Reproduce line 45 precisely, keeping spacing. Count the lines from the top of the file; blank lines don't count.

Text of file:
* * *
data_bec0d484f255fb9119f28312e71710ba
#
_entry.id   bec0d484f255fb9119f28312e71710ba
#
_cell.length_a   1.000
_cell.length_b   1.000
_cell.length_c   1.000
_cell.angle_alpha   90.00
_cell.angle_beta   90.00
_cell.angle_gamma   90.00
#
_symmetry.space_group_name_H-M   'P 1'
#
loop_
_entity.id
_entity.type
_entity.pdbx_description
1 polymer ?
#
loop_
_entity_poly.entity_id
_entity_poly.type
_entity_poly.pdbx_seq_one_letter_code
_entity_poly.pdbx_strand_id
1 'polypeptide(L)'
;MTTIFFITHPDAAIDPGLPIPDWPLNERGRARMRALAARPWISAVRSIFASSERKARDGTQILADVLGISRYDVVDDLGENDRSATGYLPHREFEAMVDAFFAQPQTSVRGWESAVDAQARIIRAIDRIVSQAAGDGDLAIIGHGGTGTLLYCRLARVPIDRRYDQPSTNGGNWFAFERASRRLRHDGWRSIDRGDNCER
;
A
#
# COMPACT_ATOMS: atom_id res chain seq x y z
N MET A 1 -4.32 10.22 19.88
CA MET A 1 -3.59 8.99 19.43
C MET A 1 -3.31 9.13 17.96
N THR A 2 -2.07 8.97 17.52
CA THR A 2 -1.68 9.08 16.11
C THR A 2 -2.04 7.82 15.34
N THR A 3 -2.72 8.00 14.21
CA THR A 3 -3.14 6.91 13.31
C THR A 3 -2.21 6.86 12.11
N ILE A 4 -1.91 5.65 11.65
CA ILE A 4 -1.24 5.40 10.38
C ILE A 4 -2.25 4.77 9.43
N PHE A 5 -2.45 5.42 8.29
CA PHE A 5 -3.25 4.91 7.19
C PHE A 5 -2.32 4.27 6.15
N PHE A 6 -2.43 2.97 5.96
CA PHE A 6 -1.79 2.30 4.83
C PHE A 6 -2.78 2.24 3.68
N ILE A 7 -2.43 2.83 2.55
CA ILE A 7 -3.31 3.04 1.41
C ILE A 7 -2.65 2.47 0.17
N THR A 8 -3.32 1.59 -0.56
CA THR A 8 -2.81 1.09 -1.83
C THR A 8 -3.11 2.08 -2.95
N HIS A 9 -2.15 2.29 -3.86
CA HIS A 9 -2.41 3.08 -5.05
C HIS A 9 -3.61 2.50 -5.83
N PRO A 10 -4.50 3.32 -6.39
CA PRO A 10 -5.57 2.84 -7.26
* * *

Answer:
C PHE A 5 -2.32 4.27 6.15